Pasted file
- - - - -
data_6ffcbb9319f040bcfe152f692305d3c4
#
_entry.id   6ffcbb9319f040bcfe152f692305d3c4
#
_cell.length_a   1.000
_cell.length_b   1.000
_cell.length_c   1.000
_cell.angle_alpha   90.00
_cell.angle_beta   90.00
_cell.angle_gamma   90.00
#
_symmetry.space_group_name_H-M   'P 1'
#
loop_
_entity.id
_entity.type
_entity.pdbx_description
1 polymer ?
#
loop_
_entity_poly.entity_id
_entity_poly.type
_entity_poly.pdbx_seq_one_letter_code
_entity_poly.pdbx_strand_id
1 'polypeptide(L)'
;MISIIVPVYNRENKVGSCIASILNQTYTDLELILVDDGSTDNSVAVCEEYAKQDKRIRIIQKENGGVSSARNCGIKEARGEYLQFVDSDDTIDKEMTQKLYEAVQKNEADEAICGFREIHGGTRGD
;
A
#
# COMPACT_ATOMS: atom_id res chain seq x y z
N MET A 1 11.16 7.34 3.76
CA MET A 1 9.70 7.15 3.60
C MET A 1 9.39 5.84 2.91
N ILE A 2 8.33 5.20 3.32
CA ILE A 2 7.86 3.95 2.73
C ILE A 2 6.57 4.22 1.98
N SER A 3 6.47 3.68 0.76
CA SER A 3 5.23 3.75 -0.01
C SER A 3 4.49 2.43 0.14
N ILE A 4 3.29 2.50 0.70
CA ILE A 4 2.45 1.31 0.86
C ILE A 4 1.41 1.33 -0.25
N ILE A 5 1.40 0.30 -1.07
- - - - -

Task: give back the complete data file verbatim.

data_6ffcbb9319f040bcfe152f692305d3c4
#
_entry.id   6ffcbb9319f040bcfe152f692305d3c4
#
_cell.length_a   1.000
_cell.length_b   1.000
_cell.length_c   1.000
_cell.angle_alpha   90.00
_cell.angle_beta   90.00
_cell.angle_gamma   90.00
#
_symmetry.space_group_name_H-M   'P 1'
#
loop_
_entity.id
_entity.type
_entity.pdbx_description
1 polymer ?
#
loop_
_entity_poly.entity_id
_entity_poly.type
_entity_poly.pdbx_seq_one_letter_code
_entity_poly.pdbx_strand_id
1 'polypeptide(L)'
;MISIIVPVYNRENKVGSCIASILNQTYTDLELILVDDGSTDNSVAVCEEYAKQDKRIRIIQKENGGVSSARNCGIKEARGEYLQFVDSDDTIDKEMTQKLYEAVQKNEADEAICGFREIHGGTRGD
;
A
#
# COMPACT_ATOMS: atom_id res chain seq x y z
N MET A 1 11.16 7.34 3.76
CA MET A 1 9.70 7.15 3.60
C MET A 1 9.39 5.84 2.91
N ILE A 2 8.33 5.20 3.32
CA ILE A 2 7.86 3.95 2.73
C ILE A 2 6.57 4.22 1.98
N SER A 3 6.47 3.68 0.76
CA SER A 3 5.23 3.75 -0.01
C SER A 3 4.49 2.43 0.14
N ILE A 4 3.29 2.50 0.70
CA ILE A 4 2.45 1.31 0.86
C ILE A 4 1.41 1.33 -0.25
N ILE A 5 1.40 0.30 -1.07